"The value of this book is that it makes clear that the modern Middle East was born crazy and that each subsequent iteration of misunderstanding and manipulation has been laid on top of well-worn grooves. Barr’s account of the birth of Israel, in particular, is important—not because it invalidates the Zionist idea but because it shows how cynically it was used by France and Britain, who then left Arabs and Jews to clean up the mess. Fixing the ill will created by the imperialist plotters has proved almost impossible, as we are reminded nearly every day by newspaper headlines. ... Barr's book makes riveting and sometimes haunting reading."
David Holahan, Christian Science Monitor
"An unsettling history of British and French machinations in the Mideast"
"James Barr vividly portrays the convoluted and often deadly game played by these ostensible allies. [He] depicts the tenor of Anglo-French antipathy with telling research, engaging profiles of key players, and entertaining anecdotes. Of Sykes’ French counterpart, François Georges-Picot, he writes, “The British, in whom Georges-Picot’s ‘fluting voice’ and condescending manner triggered an allergic reaction, pointedly ... called him plain old ‘Monsieur Picot.’” Touché.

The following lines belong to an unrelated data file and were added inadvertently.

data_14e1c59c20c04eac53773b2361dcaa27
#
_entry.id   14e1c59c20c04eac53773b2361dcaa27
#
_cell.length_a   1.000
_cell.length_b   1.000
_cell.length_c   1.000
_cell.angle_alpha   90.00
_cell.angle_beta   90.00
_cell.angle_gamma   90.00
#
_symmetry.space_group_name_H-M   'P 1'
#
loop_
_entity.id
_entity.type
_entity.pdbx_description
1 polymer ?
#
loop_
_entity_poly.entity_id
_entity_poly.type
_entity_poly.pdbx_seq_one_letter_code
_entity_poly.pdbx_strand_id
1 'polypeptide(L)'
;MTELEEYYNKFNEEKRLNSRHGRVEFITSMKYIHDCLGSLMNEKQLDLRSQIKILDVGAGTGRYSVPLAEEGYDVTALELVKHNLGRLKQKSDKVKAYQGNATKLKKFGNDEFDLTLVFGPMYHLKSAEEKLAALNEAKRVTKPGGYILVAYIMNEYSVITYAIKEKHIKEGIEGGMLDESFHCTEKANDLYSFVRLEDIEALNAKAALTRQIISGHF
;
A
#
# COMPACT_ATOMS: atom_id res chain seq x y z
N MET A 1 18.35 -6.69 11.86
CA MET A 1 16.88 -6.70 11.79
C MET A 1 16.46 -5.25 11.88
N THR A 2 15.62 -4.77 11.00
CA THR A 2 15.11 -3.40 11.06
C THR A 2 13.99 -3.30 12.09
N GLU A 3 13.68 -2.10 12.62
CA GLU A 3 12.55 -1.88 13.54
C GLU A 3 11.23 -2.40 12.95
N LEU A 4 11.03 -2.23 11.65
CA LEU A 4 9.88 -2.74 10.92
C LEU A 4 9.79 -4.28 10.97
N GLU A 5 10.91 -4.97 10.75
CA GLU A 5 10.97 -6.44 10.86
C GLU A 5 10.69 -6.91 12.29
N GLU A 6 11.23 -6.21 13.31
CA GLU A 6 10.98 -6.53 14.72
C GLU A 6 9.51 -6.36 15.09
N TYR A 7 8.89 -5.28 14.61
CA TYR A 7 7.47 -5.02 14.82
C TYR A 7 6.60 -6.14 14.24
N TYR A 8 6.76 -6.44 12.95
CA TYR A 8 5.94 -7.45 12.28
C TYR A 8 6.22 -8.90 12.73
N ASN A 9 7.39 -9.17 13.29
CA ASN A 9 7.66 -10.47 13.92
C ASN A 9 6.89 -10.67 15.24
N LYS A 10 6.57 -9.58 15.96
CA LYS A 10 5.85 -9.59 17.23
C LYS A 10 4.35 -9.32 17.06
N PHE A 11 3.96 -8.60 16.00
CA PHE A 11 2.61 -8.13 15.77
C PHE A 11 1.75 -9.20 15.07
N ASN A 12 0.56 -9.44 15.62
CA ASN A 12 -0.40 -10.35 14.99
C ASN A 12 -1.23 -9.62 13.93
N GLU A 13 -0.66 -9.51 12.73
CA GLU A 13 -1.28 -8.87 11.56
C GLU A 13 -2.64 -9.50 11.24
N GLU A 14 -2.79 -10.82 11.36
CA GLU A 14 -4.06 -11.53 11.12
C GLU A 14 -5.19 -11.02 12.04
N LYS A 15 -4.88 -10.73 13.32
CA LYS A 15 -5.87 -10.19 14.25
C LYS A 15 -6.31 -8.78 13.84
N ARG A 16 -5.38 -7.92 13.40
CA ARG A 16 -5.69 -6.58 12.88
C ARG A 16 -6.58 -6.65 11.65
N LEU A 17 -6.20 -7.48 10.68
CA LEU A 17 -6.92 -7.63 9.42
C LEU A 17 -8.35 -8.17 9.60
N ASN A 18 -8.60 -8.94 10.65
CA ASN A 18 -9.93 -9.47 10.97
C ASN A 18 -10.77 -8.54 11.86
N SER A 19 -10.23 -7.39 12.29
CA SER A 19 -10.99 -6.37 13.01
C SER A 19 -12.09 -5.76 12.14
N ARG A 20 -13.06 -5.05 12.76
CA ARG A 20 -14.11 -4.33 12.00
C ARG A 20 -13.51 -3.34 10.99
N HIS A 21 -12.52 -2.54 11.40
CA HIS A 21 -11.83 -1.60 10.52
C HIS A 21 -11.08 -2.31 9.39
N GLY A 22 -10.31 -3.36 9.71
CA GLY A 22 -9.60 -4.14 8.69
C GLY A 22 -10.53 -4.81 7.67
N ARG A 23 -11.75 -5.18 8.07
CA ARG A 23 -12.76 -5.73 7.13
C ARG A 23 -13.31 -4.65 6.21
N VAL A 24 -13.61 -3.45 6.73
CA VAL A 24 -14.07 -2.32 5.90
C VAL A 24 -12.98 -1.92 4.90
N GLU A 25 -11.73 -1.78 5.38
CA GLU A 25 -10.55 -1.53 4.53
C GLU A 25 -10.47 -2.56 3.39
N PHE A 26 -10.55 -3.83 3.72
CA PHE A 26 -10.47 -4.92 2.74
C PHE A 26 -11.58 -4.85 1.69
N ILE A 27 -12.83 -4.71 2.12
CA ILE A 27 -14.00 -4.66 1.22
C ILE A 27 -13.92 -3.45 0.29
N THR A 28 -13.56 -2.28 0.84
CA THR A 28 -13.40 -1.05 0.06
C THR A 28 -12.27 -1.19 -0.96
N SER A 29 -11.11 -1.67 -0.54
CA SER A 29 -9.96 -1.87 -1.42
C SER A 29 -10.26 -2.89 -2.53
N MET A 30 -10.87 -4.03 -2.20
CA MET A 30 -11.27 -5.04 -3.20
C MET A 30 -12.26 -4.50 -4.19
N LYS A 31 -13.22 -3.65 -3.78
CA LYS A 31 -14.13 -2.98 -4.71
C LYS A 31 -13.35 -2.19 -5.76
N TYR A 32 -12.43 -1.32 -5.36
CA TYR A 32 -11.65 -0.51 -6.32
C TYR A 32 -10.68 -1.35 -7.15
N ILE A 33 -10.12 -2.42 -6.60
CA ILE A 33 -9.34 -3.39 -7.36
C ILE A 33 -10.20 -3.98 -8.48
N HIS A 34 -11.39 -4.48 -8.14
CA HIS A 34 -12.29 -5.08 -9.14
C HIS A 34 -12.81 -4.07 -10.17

While Barr travels some well worn historical territory, his use of recently declassified government materials infuses new details into the depth of the geopolitical intrigue that helped to form – or deform – the modern Middle East."
Glenn C. Altschuler, Pittsburgh Post Gazette
"Mr. Barr is a gifted storyteller, who takes full advantage of a colorful cast of characters and intrigue among diplomats, soldiers, Arab nationalists and Zionists to help us understand the formation of the modern Middle East."
Martin Evans, History Today
"[an] excellent new book .... a complex story of intrigue and skulduggery, which Barr pieces together in a deft, well-written narrative. A journalist by profession, he manages to bring the whole subject alive through a series of well-chosen details and characters."
Youssef Aboul-Enein, Small Wars Journal
"a fine and nuanced read of some of the pivotal events that shaped the modern Middle East, it is a must for anyone wanting a real immersion in the region’s politics."
David Beechey, American Diplomacy
"I was gripped from the very first page. ... This book will absorb you. It might also annoy you, but you will be astonished."
Metro (paperback edition)